“An ounce of prevention is worth a pound of cure.” As in health care, this philosophy is important in wildland stewardship. Preventing the introduction of invasive plants is more cost-effective than managing infestations that become established.
One important area of prevention is import regulation. California’s border stations and port-of-entry inspections play an essential role in preventing the introduction of known invasive species. Cal-IPC works with national partners to strengthen restrictions established by the USDA.
Invasive plants can be spread to new sites on clothing, vehicles, or project materials. Anyone working in or visiting wildlands can inadvertently provide a pathway for invasive plants to spread. Cal-IPC works with partners to prevent the spread of invasive plants by developing prevention Best Management Practices and resources for weed-free materials.
Learn more about preventing the spread of invasive plants while watching educational videos and film shot during a prevention workshop at our Prevention Training Videos page.
Feed and straw used for land management activities can introduce invasive plants to worksites. Using weed-free forage and straw can prevent the spread of invasive plants.
UC Cooperative Extension worked with California Department of Food and Agriculture and County Agriculture Commissioners throughout the state to provide a list of vendors that have certified weed-free forage and/straw for sale in California. Visit the Weed-Free Forage and Straw Resources page for this list as well as additional resources.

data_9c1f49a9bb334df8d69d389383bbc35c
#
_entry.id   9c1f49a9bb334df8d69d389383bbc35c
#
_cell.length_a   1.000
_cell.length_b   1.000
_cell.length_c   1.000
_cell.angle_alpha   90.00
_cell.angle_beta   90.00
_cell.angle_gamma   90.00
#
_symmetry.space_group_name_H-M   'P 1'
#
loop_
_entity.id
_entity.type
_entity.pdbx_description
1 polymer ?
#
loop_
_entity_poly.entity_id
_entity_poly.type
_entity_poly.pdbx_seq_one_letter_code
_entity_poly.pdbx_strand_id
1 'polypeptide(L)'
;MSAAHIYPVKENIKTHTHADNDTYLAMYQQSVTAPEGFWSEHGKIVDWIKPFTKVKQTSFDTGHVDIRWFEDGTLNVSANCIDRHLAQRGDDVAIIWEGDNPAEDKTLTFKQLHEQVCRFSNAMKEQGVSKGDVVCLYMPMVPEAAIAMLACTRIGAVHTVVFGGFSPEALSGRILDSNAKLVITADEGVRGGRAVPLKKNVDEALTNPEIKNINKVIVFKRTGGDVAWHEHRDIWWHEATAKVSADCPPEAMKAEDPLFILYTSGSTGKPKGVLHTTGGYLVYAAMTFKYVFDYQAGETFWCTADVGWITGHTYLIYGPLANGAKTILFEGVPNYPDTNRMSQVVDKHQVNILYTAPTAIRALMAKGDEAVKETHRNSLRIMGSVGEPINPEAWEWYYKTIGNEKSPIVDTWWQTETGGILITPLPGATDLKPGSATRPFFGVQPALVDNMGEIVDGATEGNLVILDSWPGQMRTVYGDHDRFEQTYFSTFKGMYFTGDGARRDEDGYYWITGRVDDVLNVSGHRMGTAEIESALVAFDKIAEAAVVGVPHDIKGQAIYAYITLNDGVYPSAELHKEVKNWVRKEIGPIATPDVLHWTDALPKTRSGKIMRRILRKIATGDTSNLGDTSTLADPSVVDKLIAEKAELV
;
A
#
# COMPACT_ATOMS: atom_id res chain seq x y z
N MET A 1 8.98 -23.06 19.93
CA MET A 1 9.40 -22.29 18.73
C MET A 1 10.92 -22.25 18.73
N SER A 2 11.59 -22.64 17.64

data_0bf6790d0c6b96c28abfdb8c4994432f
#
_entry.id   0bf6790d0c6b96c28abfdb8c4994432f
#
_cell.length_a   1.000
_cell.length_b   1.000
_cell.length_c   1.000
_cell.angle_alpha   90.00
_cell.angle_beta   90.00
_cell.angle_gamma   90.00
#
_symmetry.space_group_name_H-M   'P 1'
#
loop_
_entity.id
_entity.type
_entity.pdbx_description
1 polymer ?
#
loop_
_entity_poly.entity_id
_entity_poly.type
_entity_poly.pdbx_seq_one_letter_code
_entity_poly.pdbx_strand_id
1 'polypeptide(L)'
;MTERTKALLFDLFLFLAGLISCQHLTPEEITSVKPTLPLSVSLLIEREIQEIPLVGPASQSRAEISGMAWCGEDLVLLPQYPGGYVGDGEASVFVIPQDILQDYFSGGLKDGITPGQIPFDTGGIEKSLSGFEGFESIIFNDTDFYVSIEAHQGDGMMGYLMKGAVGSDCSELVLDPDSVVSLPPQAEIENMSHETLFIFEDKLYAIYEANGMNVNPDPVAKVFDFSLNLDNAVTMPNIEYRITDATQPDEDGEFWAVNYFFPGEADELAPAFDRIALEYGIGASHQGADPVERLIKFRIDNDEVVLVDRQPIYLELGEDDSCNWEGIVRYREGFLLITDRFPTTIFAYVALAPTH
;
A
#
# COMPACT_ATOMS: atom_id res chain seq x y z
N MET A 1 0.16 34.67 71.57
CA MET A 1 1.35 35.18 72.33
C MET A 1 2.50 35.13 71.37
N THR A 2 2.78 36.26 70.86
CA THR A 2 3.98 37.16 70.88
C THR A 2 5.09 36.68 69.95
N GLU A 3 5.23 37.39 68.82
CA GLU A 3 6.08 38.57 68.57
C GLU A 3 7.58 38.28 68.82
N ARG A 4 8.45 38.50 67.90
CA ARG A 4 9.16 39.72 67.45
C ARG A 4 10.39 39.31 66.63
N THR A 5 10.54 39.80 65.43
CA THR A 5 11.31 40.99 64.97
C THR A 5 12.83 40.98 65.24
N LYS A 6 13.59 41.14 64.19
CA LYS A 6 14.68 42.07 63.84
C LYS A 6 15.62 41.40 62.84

Aggregate such as sand and gravel can introduce invasive plants to worksites. The following resources can be located on the Weed-Free Aggegrate Resources page:
- Manual for weed-free quarries and gravel pits
- Regional programs information
We are working in partnership with the horticultural industry, landscape pros, and individual gardeners to prevent the introduction of invasive plants. Learn more about the tools available, including our popular Don’t Plant a Pest program, which offers alternatives to invasive plants often used in landscaping.
Check out the Library for our selection of Best Management Practices, including: BMPs for Land Managers, BMPs for Transportation and Utility Corridors, and BMPs for Protecting Wildlife When Using Herbicides.
For more information, contact us at firstname.lastname@example.org